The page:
I use to say “Oh I am dying of thirst” which was my ‘hint’ that I would like someone to make me a cup of tea. Now to be fair it often got me the response I wanted and Mark is rather good at looking after me if I have my head down working. But there were times when I was frustrated that they had not responded and I noticed I had not actually asked “please can you make me a cup of tea”
I soon discovered that I didn’t feel comfortable asking for help and that was a behaviour I had to change. With the help of my peer support network I received feedback when I dropped hints and celebrations every time I asked for help.

Peer support without peer pressure is in my opinion is key to personal growth. And educating those peers to give you feedback for when you get it right and when you get it wrong is vital. All too often people only ask others to pull them up if they get it wrong.

Classic example is the person on diet who says to their partner “Don’t let me eat chocolate” The reality is that when you turn to the chocolate you are probably doing it because of stress as it is not what you want and therefore you are not setting your partner up to support you successfully. In fact if anything you are likely to bite their head off and eat even more chocolate.

And if you want to keep helping your clients and your family I do believe you have to give yourself permission to ask for help. The key is to make sure you have absolute clarity of what you want, how you want it, when you want and who you want to provide it and why all that matters.
This takes time in the set up but it is so worth the investment of time.
Being sensitive to criticism and compliments can result in you dropping hints and avoiding difficult conversations and you will miss opportunities. Check out Manage your critic and join a peer support group that are just like you.
 

 

Feel free to share below or join us in the Facebook group Clarity confidence and change.
Need to manage your critic? Want more clarity? Book a 30 minute call today with no obligation and I will happily set you up to know your next best step.

 

About the Author – Sheryl Andrews – The Strength and Solution Detective

how to improve listening skills

Sheryl Andrews, Founder of Step by Step Listening, is well known for her fast speaking and her passion to make things happen. But what many of you may not know is that in private behind closed doors she was also no stranger to lapses in self belief and an overwhelming sense of not being good enough.

That was until she conquered her sensitivity to criticism and her fear of not being liked.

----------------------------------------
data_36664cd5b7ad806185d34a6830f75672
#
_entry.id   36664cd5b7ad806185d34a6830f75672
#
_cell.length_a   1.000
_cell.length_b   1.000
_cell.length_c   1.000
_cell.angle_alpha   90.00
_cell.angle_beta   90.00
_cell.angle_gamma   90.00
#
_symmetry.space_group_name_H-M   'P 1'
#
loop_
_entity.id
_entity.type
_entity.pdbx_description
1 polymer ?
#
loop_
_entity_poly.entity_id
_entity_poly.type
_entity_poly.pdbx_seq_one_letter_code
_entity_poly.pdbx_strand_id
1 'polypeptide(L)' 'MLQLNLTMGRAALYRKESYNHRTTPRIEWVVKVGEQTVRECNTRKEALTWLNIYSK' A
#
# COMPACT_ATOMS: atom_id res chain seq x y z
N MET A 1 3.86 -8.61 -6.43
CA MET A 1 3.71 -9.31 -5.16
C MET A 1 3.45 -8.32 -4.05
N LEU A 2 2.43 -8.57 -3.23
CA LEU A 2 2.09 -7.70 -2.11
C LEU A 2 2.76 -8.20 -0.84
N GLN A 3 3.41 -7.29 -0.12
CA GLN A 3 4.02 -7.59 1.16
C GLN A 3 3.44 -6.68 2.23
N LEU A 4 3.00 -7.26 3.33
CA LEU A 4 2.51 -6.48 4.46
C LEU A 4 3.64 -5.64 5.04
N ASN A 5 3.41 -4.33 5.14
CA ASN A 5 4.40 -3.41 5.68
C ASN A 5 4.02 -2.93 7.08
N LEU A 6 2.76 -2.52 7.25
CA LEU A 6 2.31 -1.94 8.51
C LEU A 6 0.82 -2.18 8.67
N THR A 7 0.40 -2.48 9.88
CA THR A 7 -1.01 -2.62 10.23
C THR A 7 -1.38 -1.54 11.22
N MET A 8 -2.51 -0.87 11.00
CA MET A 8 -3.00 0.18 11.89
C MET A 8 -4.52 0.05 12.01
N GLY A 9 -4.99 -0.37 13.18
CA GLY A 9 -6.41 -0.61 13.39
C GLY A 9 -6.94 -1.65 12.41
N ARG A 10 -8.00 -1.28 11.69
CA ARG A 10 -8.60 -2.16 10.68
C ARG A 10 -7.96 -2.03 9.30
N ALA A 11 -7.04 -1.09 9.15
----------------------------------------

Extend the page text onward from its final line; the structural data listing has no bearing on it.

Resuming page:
Today, Sheryl runs safe to speak retreats where you can develop resources and skills to gain clarity and confidence of what you want and how you want to be and all the time you will be improving and changing the way you respond to feedback.

Free Step By Step Listening Guide

Free Motivational Newsletter

Follow Step By Step Listening on Social Media

Twitter

Linked in

Facebook Business

Facebook Personal

Clarity confidence and change. Daily activities to get you thinking.

Step by Step Listening You Tube Channel

Please do send me a personal message if you are sending me a friend request as I don’t say yes unless I know you a little.

Published By

Sheryl Andrews, Founder of Step by Step Listening is well known for her fast speaking and highly motivational passion. But what many of you may not know is that in private behind closed doors she was also no stranger to lapses in self belief and an overwhelming sense of not being good enough. Sheryl use to find it difficult when criticised even when she knew they meant well and found it difficult to respond rather than react. A series of 3 events in her personal life exaggerated her emotional overwhelm and forced her to address this problem and conquer her sensitivity to criticism. Today she shares every day stories of every day people and inspires you to discover ways to gain clarity and confidence to change the way feedback and criticism impacts your performance.

View all posts by Sheryl Andrews →

2 responses to “Say What You Mean & Mean What You Say”

  1. Tom says:

    Fantastic blog Sheryl! I’ve started getting clarity from other people of what they expect from me, but I’ve never really thought about giving clarity when expressing what I want. You’re absolutely right you can’t expect people to know what you want if you don’t specify. There’s always the hope that loved ones know you well enough to get what you’re thinking, but that feeling when they don’t is horrible. So I will start being more concise and understand exactly what I want before making a request. xxx

Leave a Reply

Your email address will not be published. Required fields are marked *

Verification code *